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Cowboys, cowgirls take aim at mounted shooting event
Contestants shoot at targets while riding a horse
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Terry Key watches the competition at the Peach State Mounted Shooters event at the Chicopee Woods Agricultural Center Sunday. - photo by Tom Reed

Karla Wagner lives in Marietta, but wearing a cowboy hat, chaps and double gun holster, she looks like she came straight from the Wild, Wild West.

And not only is the 15-year-old cowgirl skilled with a .45 caliber revolver, but she can shoot her target while she's on top of a galloping horse.

"You have to be able to ride pretty well," Karla said. "You have to have good concentration."

This past weekend more than 75 cowgirls and cowboys dressed in western wear brought their horses and revolvers for the Peach State Mounted Shooters monthly competitions. They drove their trailers to the Chicopee Woods Agricultural Center main arena in Gainesville, where the gunshots were loud and so was the cheering.

Organized mounted shooting has existed for nearly 20 years now, and it's popularity is on the rise.

"It's the fastest-growing equestrian sport there is," Peach State Mounted Shooters president Robert Derry said.

Mounted shooting involves a course with balloons, cones and a barrel. Riders gallop their horse through the course as fast as possible and attempt to shoot each of the 10 balloons.

There's a different course for each of the four stages, chosen randomly. Riders don't know what courses they'll be riding until the day of the event. And there's no time to try out the course before competing.

It's harder than it sounds. Karla has ridden horses since she was 9, and she's navigated courses and shot at balloons for the last two years.

"You try and do it the fastest way possible that will let you be able to shoot them all," she said.

Riders earn points for their speed and lose points when they miss balloons or deviate from the course.

Karla said the first course of Sunday's "Great Balloon Hunt" was pretty challenging.

Wearing their chaps, cowboy hats and holsters, riders galloped off and easily shot the first two red balloons, which were one after another and spaced well apart. The difficulty came with the next three targets, placed in a triangle pattern close together. Riders had to come to a near halt, shoot all three balloons, and perform a rapid gun switch while rounding the barrel for the next targets.

Riders must carry two guns to shoot all 10 balloons, and switching guns can prove difficult, particularly with Sunday's first course, Karla said.

"This one's a really fast gun change," she said.

Karla enjoys complicated courses. The horse she borrows, Prissy, follows her commands well, even when the course is challenging.

"It's fun leading your horse the right way. It's like a feeling of accomplishment when you've done something hard," she said.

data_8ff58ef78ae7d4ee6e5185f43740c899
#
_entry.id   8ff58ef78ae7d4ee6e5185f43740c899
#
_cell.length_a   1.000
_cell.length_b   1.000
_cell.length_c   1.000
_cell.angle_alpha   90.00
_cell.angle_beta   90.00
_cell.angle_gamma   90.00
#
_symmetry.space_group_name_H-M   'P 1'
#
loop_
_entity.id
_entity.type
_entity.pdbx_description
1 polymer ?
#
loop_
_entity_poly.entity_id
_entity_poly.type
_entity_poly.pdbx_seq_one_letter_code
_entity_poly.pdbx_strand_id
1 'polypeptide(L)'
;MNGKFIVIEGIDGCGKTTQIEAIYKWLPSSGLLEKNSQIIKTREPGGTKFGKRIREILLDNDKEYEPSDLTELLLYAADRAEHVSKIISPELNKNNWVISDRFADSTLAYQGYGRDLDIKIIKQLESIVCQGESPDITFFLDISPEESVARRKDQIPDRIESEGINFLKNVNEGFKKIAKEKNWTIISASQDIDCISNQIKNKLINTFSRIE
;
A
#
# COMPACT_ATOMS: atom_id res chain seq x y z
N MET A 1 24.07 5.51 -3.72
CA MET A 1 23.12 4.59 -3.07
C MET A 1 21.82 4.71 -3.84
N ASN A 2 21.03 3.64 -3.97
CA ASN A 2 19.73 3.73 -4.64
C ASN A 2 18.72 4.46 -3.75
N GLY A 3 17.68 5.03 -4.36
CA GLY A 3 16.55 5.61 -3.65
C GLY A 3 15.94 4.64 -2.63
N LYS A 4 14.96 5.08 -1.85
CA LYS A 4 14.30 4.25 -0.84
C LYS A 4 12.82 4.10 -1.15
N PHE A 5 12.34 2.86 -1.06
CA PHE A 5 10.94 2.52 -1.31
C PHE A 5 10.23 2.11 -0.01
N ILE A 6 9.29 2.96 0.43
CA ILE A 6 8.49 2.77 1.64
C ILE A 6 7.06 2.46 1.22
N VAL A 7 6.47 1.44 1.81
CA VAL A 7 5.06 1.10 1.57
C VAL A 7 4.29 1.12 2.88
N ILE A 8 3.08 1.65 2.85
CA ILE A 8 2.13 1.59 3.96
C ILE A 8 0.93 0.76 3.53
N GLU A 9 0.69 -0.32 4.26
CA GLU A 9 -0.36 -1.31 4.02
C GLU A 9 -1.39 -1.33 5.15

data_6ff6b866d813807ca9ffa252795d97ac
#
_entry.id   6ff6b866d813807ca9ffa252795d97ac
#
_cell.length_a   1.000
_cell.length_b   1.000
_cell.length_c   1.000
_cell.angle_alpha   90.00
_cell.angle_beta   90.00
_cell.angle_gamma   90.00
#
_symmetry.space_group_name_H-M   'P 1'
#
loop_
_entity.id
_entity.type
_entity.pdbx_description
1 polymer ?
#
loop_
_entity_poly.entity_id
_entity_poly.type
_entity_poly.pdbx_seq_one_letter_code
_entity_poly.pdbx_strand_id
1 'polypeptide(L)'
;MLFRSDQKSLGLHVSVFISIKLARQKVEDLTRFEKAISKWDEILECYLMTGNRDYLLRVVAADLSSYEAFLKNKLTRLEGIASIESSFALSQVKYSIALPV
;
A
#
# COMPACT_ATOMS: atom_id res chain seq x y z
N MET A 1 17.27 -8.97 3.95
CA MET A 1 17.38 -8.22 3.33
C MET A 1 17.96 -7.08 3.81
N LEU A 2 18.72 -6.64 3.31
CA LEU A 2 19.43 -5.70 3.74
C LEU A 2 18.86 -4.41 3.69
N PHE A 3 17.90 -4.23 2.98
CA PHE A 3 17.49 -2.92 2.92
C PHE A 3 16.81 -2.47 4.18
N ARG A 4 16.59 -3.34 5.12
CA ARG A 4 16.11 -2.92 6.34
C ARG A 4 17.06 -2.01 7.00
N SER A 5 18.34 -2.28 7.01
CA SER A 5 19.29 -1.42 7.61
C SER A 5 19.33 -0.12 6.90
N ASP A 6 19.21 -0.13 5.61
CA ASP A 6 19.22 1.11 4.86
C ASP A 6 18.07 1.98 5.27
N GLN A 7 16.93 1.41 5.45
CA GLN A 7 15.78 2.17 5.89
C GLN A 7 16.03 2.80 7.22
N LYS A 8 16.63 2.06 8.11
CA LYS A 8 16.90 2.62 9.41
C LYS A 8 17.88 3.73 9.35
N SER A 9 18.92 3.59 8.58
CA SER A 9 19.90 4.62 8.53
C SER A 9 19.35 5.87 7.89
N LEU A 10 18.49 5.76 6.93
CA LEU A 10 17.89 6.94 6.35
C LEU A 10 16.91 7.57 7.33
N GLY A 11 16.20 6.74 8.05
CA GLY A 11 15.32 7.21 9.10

The cowboys and cowgirls are of all ages, and the youngest riders complete the course without guns.

Nine-year-old Kayla Lewallen, of Trinity, N.C., loves competing with her pony, Ginger, in the "limited wrangler" class.

"You're traveling all over, meeting new people, making new friends," she said.

When Kayla turns 10 she'll be allowed to use a toy gun, and eventually a real gun as she gets older.

She plans to practice when school is out this summer.

Spectator Brandon Rion of Commerce, who recently began riding, was rather impressed with the mounted shooters.

"I just haven't actually seen someone shoot a gun and ride horses," the 10-year-old said, "It's really amazing."

Brandon came to the event with his sister, who is part of the horse club of the Jackson County 4-H.

They, along with the Hall County 4-H, use the event as a fundraiser, earning up to $,1000 a weekend each for helping replace balloon targets.

"We try to do a real good job at getting balloons," Jackson County 4-H program coordinator Penni Tench said.

Safety is a concern with all the gunfire going on in the arena. But Tench is comfortable having her young 4-H members there; the mounted shooters are look out for everyone like a family, she said.

"It's such a great, safe environment," she said.

A variety of horses are used in mounted shooting. They can be quarter horses, ponies, paso finos, anything.

"If you can get the acclimated to the gunfire, you can ride them," Derry said.

Unlike other equestrian sports such as hunting and jumping, there's no one scoring a rider's form.

"There's no judges," Derry said, "you can pull a horse out of your pasture and do this."

After seeing the mounted shooters on Sunday, Brandon thinks he'll try to get into the sport.

"The horses, they're really impressive because they're so fast," he said. "(It's) great to ride your horse and have a little bit of fun."

 

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